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readme.md

Decrypter and proxy for Luxembourgish "Smarty" meters

This piece of code acts as a "proxy" between the Luxembourgish "Smarty" meters and existing open source software that analyse DSMR telegrams. E.g. dsmr_parser.

I run this on a Raspberry Pi Zero W that I have connected to my "Smarty" meter using a serial-to-USB cable.

Before you start

  • Ask you energy provider for your decryption key. This might take a few days.
  • You need a cable to connect your Raspberry Pi (or whatever else you want to use) to the "P1 port" of your smart meter. Those cables are available under different names: "DSMR cable", "P1 cable" or "slimme meter kabel" (which is Dutch for "smart meter cable").
  • You need to install the "cryptography" and "serial" libraries for Python. Ubuntu/Debian: sudo apt-get install python3-cryptography python3-serial
  • You might need to install "socat" for the examples below. Ubuntu/Debian: sudo apt-get install socat

Test if everything works

  • Run the following on the command line and watch the telegrams appear on screen: python3 decrypt.py KEY (with "KEY" being your decryption key)
  • If the serial-to-usb cable is not accessible under /dev/ttyUSB0, you can use the "--serial-input-port" argument to specify which path to read from.
  • Push CTRL+C to exit

To connect your smart meter to dsmr_parser (or a Home Assistant instance) that runs remotely

Start socat to get a virtual serial port that is forwarded to a TCP connection on port 2001. Please be aware that this way, the data from your smart meter is available unencrypted on your network!

socat -d -d pty,raw,echo=0 TCP-LISTEN:2001,reuseaddr

The output should look as follows.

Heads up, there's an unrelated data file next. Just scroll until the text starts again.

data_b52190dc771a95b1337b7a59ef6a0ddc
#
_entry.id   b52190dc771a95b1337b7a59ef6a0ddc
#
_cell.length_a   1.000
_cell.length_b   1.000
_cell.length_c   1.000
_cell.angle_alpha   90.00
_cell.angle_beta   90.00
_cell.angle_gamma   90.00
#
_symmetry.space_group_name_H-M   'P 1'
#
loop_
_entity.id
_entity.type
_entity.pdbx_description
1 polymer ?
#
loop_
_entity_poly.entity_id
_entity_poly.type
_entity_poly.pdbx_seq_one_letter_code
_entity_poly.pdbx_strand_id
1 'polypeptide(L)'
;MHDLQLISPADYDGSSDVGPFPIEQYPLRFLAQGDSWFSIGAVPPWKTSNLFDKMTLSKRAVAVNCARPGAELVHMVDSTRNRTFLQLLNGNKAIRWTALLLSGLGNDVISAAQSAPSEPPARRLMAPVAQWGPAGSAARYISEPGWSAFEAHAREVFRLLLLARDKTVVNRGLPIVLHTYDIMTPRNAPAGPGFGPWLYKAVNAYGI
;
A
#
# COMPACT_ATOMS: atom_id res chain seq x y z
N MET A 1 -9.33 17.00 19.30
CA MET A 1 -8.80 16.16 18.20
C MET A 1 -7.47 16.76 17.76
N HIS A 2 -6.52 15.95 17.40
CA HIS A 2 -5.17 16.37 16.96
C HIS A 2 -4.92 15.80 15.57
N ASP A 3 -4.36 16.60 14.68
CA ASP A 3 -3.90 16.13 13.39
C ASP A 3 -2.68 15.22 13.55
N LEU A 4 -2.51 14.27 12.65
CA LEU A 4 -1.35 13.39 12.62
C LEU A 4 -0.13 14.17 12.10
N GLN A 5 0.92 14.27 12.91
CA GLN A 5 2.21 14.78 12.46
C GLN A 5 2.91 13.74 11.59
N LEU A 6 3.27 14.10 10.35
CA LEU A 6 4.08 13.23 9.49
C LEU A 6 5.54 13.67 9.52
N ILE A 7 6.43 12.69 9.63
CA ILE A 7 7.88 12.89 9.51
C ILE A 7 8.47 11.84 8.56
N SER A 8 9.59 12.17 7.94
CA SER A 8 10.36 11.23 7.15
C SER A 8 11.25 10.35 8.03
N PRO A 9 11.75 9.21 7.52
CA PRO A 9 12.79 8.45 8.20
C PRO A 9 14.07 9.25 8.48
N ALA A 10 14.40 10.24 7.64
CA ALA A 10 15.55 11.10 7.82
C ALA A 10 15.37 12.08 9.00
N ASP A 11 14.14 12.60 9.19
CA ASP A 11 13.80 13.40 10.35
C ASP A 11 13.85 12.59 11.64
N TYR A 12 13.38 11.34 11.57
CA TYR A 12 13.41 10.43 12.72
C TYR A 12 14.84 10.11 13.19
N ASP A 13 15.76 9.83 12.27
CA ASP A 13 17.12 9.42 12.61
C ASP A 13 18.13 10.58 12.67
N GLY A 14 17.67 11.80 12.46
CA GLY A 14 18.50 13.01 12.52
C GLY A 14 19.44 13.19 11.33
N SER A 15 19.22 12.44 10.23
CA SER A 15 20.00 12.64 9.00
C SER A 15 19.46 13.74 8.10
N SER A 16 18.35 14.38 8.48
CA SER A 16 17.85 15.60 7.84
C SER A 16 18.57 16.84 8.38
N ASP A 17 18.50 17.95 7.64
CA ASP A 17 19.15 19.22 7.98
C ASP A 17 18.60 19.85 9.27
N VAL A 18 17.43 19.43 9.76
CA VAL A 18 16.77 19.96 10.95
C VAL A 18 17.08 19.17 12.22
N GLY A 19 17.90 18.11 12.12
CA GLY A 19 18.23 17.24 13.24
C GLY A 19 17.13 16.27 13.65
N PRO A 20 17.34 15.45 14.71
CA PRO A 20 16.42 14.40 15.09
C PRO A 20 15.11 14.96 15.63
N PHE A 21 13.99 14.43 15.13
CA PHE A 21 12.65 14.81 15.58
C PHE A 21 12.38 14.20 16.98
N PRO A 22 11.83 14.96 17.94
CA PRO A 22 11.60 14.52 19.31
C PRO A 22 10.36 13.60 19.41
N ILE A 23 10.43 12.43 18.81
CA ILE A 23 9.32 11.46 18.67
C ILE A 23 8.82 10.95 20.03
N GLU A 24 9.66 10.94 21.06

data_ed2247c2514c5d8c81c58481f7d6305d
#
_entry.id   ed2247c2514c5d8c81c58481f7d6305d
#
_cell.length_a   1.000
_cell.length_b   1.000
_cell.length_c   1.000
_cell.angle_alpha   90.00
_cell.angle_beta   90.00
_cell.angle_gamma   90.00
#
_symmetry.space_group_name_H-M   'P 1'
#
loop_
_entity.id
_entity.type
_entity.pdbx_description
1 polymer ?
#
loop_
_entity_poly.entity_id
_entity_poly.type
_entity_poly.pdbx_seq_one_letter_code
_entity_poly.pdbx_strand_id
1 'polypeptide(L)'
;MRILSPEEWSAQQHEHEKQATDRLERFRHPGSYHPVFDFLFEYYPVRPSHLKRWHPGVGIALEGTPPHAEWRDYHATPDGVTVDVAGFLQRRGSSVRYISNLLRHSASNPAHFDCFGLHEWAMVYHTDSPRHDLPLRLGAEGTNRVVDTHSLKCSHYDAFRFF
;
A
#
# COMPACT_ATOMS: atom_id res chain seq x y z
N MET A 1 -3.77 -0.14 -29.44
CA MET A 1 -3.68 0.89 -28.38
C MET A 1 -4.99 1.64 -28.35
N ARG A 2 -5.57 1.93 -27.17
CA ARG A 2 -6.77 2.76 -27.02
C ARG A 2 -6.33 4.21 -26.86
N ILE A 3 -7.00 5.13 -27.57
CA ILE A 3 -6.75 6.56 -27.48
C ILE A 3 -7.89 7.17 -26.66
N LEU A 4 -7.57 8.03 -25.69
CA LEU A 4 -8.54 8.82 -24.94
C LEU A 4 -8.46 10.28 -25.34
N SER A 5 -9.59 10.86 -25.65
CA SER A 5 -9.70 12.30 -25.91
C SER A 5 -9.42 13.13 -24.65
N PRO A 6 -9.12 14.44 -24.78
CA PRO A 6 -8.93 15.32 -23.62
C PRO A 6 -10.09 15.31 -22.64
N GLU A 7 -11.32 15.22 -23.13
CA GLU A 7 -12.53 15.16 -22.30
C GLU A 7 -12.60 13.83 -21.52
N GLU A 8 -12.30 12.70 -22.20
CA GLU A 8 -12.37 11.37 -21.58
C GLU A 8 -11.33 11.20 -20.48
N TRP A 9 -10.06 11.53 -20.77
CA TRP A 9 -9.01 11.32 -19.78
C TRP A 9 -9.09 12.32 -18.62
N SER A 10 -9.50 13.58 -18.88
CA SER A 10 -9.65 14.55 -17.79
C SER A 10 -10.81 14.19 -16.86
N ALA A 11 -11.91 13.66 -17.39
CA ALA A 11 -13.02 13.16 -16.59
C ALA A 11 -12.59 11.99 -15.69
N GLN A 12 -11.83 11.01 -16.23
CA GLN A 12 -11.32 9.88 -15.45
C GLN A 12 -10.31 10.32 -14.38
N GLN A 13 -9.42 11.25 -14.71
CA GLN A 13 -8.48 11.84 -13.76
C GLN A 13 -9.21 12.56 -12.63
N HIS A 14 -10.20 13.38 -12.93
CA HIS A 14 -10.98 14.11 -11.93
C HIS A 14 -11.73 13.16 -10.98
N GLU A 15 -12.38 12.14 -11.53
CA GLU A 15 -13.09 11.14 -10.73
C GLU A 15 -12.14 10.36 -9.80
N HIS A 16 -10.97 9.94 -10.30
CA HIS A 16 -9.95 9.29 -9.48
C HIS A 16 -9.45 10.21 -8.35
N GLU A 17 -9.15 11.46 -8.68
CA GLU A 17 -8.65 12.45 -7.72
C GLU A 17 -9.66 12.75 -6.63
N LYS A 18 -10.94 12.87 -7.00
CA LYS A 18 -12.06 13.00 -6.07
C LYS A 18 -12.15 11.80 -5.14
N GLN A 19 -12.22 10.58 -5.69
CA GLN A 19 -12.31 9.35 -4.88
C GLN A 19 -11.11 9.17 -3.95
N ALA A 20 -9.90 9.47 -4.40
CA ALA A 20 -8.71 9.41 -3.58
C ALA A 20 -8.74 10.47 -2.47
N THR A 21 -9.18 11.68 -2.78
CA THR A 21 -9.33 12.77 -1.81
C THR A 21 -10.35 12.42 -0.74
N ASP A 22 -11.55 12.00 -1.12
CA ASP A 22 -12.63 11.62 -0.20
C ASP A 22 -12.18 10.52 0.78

2018/04/13 20:30:00 socat[1301] N PTY is /dev/pts/2
2018/04/13 20:30:00 socat[1301] N listening on AF=2 0.0.0.0:2001
(...)

Using the given port name, you can now start the proxy with the "--serial-output-port" argument (with the port name from the previous output).

python3 decrypt.py KEY --serial-output-port=/dev/pts/2

You can now configure dsmr_parser (or your Home Assistant instance) to use a TCP connection to the current device on port 2001.

To connect your smart meter to dsmr_reader, dsmr_parser (or a Home Assistant instance) that runs on the same machine

Start socat to get a virtual serial port that is connected to a second virtual serial port.

socat -d -d pty,raw,echo=0 pty,raw,echo=0

The output should look as follows.

2018/04/13 20:30:00 socat[1301] N PTY is /dev/pts/2
2018/04/13 20:30:00 socat[1301] N PTY is /dev/pts/3
(...)

Using the given port name, you can now start the proxy with the "--serial-output-port" argument (with the first port name from the previous output).

python3 decrypt.py KEY --serial-output-port=/dev/pts/2

You can now configure dsmr_reader, dsmr_parser (or your Home Assistant instance) to connect to the second port from the previous output (in this example /dev/pts/3).

Make everything start up automatically

There are different ways to achieve this. One of the easiest is to install "supervisord":

sudo apt-get install supervisor

Then create a custom configuration:

sudo nano /etc/supervisor/conf.d/smarty_dsmr_proxy.conf

My configuration looks like this. Don't forget to use your individual decryption key and adjust the port name to what "socat" uses (see above):

[program:socat]
command=socat -d -d pty,raw,echo=0 TCP-LISTEN:2001,reuseaddr
priority=10
autostart=true
autorestart=true
user=pi

[program:smarty_dsmr_proxy]
command=python3 /home/pi/smarty_dsmr_proxy/decrypt.py DECRYPTION_KEY --serial-output-port=/dev/pts/1
priority=20
autostart=true
autorestart=true
user=pi

And then start it (or simply restart your device):

sudo service supervisor restart

Further information